In addition, if you're nearing retirement age, or in retirement, the is an excellent choice for you to consider for top-quality retirement living. This neighborhood is rated by NeighborhoodScout as among the top 6.6% of retiree-friendly neighborhoods in Michigan, combining peace and quiet, safety from crime, and offering diverse housing options from which retirees can choose. Maybe it's because of these amenities that a large proportion of the residents here are college educated seniors, mixed with other age groups. For these and other reasons, NeighborhoodScout identifies this neighborhood as a top-notch place to consider if you are thinking of or planning to retire in Michigan. In addition to being an excellent choice for active retirees, this neighborhood is also a very good choice for highly educated executives and urban sophisticates.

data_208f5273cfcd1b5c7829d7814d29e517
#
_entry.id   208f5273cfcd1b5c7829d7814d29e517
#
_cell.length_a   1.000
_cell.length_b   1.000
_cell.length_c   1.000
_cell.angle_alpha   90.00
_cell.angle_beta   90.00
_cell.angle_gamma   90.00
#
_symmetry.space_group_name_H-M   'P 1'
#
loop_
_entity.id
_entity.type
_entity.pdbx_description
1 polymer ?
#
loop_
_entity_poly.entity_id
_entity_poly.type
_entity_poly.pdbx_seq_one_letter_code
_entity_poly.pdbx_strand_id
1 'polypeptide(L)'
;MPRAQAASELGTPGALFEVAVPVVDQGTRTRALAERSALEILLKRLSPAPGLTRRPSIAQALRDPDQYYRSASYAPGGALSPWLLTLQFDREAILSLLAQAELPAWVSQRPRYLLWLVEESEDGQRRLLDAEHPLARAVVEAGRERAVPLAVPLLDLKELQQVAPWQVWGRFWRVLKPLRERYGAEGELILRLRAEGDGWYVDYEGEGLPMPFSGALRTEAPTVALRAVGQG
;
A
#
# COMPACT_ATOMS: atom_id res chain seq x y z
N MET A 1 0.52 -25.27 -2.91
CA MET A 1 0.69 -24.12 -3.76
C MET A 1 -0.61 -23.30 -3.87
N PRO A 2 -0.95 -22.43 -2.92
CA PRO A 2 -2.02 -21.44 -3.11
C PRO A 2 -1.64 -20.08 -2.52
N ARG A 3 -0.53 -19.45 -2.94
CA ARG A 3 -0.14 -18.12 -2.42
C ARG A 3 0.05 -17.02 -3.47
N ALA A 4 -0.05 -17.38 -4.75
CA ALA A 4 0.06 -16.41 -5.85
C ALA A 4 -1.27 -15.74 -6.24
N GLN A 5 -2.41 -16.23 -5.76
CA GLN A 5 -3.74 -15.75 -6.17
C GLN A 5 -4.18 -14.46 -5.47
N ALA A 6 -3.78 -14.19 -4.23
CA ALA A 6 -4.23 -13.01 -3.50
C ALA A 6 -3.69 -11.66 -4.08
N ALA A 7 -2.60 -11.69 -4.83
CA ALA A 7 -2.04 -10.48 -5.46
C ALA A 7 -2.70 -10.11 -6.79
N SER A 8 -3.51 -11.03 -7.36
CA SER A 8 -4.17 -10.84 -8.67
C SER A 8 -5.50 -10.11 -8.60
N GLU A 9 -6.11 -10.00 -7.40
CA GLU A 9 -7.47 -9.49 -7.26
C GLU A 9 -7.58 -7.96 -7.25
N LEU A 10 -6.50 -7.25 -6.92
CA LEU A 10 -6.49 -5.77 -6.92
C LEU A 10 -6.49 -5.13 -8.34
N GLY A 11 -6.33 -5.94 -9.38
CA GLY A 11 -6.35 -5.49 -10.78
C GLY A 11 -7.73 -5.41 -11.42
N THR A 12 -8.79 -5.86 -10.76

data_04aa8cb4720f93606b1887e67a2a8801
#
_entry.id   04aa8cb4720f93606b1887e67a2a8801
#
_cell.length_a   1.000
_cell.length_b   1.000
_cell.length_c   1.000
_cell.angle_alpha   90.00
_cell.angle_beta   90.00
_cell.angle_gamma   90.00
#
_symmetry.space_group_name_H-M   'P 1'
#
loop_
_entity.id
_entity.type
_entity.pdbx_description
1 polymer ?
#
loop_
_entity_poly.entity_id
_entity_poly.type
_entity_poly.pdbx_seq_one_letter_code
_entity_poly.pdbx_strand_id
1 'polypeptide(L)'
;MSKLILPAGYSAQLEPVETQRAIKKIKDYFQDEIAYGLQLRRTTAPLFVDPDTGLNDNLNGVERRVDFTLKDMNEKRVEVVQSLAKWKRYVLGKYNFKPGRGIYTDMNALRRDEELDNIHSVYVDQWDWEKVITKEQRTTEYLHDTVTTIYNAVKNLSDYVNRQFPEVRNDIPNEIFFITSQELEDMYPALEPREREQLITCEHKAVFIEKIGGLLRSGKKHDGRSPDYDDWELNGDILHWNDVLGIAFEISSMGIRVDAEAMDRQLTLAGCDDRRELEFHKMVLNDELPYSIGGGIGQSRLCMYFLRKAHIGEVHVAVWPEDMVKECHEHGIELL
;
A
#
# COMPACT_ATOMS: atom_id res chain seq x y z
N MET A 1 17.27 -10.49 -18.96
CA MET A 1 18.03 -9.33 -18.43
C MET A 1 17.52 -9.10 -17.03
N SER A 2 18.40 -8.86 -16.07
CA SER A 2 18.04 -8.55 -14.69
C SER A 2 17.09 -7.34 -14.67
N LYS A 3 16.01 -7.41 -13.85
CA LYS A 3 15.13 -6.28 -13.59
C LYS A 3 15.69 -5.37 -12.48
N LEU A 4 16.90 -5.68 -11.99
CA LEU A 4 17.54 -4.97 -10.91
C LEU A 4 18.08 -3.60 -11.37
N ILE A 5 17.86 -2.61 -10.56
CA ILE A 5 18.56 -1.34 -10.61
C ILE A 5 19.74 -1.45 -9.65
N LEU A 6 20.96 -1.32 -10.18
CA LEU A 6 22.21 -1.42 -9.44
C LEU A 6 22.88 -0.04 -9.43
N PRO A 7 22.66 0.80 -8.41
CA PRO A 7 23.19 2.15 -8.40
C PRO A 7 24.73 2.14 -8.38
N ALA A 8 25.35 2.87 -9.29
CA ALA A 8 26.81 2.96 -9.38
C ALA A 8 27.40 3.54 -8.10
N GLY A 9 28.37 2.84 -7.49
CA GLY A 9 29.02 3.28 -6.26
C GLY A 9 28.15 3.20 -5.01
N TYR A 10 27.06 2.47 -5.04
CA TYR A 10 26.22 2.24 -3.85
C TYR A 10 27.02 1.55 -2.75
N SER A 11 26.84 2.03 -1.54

Did you know that the neighborhood has more Dutch and Yugoslav ancestry people living in it than nearly any neighborhood in America? It's true! In fact, 11.6% of this neighborhood's residents have Dutch ancestry and 1.2% have Yugoslav ancestry.
There are two complementary measures for understanding the income of a neighborhood's residents: the average and the extremes. While a neighborhood may be relatively wealthy overall, it is equally important to understand the rate of people - particularly children - who are living at or below the federal poverty line, which is extremely low income. Some neighborhoods with a lower average income may actually have a lower childhood poverty rate than another with a higher average income, and this helps us understand the conditions and character of a neighborhood.
The neighbors in the neighborhood in Douglas are upper-middle income, making it an above average income neighborhood. NeighborhoodScout's exclusive analysis reveals that this neighborhood has a higher income than 73.2% of the neighborhoods in America. In addition, 4.8% of the children seventeen and under living in this neighborhood are living below the federal poverty line, which is a lower rate of childhood poverty than is found in 65.9% of America's neighborhoods.